Letting your inner bogan out:
“My EV ownership is purely driven by the economics of it. The 70% reduction in my cost of commute was the number one driver. The joy gained from dragging boy racers off at the lights comes in second”
EVs are just a small step to what we must achieve:
“Vehicles only contribute about 11% and industry 17% pollution, whereas deforestation and animal’s (cattle, sheep, goats & poultry) about 60%….”
Caring comes first:
[These respondents chose ‘4’=‘disagree’ or ‘5’=“strongly disagree] ● “I care about my effect on the environment and driving electric is one way I put that into practice. That does not change the way I do things because the caring came first” ● “The cause and effect are the other way around. The sustainability mindset led to EV ownership” ● “I have to disagree because it is the other way round for me: steps towards a more sustainable life has spurred owning an electric vehicle” ● “It was the other way around for me: buying an electric vehicle was a bigger step after reducing waste, flying etc.” ● “I already recycle and reduce plastic waste as much as possible” ● “The complete opposite actually – I have used a garden composter for more than 30 years. Prior to that, while growing up, everything biodegradable fed the vegetable garden. I was planting trees on Arbour Day 60 years ago. A legacy of being raised in a “waste not, want not” family results these days, in my only needing to put out the rubbish and recycling bins every couple of months. EV’s are late to the party…” ● “It was the other way around. My interest in the environment, global warming etc. encouraged me to buy an electric car” ● “Leading a more sustainable life spurred me into getting an EV, not the other way round” ● “Already done plenty of planning, eg for Solar panels, but found them uneconomic on our small roof space. Already planting as many trees as possible. i.e buying the EV is part of the process not an instigator for us” ● “Was already motivated to live sustainably” ● “I’ve always had a sustainable life that’s why I bought an EV” ● “We were on to planting trees, looking to reduce our fossil fuel use AND we needed a new car too. So it wasn’t the car that did it to us, we are already thinking about reducing fossil fuel use a lot” ● “We have been actively reducing waste and working towards a low impact lifestyle. The Electric vehicle is part of this plan” ● “Owning an EV has not really changed my behaviour elsewhere in my life. I’m already somewhat environmentally conscious, so owning an EV was an obvious move for me” ● “We already have solar panels and recycle materials where possible” ● “Because we have always lived a lifestyle where we minimise waste, grow our own food, make compost, installed solar panels, grown trees, lived simply. So for us it’s the other way around. Our choice of lifestyle led us to purchase an EV so we could further reduce our emissions” ● “We took these steps towards a more sustainable life before we bought an electric car. Buying the car was a natural extension of this” ● “In fact buying an EV was the next step I had wanted to take for some time, after previous longstanding personal experience with an electric scooter, solar power and a wind generator” ● “Owning an electric vehicle has resulted in me planting less trees ;-)” ● “Nothing had changed in my life. Already recycle and solar does not make sense for me either now or before. However, a strong reason I brought the car was because of the reduced CO2 emissions” ● “I’ve always been considerate”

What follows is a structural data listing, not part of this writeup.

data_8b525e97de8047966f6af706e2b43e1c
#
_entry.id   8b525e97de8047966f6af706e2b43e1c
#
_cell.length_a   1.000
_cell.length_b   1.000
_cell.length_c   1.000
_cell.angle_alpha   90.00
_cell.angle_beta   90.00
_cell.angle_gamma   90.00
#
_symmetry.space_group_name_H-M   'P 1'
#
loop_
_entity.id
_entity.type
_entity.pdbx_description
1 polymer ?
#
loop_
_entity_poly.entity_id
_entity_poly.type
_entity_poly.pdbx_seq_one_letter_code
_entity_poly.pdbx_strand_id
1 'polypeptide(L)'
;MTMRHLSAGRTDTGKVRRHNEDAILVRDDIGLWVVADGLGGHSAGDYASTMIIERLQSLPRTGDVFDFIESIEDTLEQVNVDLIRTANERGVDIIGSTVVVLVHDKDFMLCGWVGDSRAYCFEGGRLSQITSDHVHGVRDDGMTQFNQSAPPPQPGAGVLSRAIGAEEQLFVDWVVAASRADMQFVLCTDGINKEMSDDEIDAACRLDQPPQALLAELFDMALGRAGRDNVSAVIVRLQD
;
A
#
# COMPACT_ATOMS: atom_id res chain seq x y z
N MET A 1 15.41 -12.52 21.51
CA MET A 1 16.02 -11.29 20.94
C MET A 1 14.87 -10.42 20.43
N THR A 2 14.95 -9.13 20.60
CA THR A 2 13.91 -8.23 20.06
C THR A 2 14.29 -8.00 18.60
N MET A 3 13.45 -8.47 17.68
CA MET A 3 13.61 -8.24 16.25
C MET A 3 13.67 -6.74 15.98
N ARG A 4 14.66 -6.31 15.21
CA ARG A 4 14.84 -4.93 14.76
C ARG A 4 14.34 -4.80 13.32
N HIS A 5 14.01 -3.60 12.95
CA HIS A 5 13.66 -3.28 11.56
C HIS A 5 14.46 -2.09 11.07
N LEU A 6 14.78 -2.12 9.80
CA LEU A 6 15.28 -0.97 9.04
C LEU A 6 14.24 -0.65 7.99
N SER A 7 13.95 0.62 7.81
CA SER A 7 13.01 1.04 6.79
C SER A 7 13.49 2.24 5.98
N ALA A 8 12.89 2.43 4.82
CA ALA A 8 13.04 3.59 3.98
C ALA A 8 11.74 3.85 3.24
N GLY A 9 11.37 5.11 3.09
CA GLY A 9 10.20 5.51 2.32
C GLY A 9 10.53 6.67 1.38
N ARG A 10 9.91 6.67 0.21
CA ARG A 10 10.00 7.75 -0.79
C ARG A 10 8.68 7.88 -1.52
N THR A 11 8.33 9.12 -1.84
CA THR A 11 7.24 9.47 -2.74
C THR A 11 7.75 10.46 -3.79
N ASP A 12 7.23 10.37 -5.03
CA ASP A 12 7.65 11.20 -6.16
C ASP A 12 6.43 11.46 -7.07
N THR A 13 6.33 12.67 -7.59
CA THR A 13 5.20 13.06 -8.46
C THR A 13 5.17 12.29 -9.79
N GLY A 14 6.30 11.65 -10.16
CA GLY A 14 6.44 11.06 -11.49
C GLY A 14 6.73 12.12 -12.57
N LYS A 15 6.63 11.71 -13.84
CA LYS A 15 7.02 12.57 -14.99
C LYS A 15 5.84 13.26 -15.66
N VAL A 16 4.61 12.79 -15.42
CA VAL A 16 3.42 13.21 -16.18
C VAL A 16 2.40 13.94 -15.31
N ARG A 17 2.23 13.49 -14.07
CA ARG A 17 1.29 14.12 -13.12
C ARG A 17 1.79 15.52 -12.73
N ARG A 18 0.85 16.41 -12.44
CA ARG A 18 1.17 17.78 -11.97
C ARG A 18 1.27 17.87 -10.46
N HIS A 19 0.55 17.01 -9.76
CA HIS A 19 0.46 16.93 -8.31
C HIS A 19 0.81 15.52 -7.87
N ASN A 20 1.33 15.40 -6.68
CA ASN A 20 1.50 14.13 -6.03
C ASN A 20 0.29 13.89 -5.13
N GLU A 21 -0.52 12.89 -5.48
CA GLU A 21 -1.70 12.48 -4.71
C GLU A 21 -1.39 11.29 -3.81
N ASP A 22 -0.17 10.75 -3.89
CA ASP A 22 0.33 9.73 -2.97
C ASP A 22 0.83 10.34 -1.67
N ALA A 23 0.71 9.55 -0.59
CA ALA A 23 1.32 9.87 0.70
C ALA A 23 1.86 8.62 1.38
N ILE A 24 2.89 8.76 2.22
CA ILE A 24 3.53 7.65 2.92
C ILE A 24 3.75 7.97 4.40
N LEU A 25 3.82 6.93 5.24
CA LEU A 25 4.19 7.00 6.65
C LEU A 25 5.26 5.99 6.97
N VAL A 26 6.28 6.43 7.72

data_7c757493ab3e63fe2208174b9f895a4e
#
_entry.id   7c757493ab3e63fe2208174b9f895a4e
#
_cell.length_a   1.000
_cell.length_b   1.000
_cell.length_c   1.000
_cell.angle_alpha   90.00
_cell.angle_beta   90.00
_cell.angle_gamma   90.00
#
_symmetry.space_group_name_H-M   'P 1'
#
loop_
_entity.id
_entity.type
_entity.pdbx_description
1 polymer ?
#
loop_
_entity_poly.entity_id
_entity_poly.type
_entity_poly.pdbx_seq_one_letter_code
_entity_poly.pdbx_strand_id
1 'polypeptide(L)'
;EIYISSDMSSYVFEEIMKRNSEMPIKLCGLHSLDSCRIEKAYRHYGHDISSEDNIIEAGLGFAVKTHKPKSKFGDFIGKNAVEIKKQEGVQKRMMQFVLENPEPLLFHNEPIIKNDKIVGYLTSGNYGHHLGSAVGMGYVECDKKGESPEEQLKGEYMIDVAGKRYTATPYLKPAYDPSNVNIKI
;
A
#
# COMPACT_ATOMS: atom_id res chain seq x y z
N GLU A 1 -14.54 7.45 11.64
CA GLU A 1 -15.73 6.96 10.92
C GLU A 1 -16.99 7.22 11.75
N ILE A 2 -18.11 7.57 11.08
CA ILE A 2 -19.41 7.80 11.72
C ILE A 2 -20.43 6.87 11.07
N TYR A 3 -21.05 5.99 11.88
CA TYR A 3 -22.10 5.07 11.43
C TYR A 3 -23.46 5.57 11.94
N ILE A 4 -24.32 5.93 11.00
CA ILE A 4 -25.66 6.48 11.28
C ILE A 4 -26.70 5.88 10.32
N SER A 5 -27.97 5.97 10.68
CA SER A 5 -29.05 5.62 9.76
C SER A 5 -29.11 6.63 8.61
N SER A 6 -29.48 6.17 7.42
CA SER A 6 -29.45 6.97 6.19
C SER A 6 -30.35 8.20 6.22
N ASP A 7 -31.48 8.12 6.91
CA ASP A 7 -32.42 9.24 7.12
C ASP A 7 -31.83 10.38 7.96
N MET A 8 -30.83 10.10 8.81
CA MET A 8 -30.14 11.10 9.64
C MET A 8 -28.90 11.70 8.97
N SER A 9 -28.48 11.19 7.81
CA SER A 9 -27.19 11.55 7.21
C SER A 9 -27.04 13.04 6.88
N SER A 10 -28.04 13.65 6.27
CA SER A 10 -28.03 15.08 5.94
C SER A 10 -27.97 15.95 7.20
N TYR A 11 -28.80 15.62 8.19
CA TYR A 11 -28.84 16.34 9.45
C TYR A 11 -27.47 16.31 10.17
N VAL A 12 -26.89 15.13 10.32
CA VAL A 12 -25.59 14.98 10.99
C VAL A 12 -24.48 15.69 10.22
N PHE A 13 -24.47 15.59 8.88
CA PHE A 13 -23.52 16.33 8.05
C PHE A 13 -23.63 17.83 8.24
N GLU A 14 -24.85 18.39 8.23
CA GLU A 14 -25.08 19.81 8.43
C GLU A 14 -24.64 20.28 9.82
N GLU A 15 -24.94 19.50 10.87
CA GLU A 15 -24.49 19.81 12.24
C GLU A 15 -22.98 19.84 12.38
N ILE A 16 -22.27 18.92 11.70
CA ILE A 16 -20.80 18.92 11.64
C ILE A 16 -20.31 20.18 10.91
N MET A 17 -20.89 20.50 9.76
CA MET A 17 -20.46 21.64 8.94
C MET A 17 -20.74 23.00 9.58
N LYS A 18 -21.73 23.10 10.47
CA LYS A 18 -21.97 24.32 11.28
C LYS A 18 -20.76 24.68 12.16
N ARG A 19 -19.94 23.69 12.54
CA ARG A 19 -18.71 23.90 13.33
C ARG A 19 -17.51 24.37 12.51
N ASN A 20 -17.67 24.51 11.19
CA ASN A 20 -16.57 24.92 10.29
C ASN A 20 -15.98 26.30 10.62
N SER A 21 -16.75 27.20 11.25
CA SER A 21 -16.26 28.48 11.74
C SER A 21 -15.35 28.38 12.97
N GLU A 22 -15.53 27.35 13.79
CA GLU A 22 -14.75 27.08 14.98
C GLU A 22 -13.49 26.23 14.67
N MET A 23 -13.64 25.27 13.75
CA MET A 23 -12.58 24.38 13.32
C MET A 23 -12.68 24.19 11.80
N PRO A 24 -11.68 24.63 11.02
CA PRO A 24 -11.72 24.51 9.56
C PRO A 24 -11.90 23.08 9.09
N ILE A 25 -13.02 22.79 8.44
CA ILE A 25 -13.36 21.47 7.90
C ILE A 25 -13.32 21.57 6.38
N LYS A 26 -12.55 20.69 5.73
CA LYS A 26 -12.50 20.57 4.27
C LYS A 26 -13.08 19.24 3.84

What should we ask the members next? Please suggest questions to ask of your fellow EV owners in future 1-click surveys – email your requests to email@example.com.
Henrik Moller, Morgan Knoesen and Dima Ivanov
24 February 2018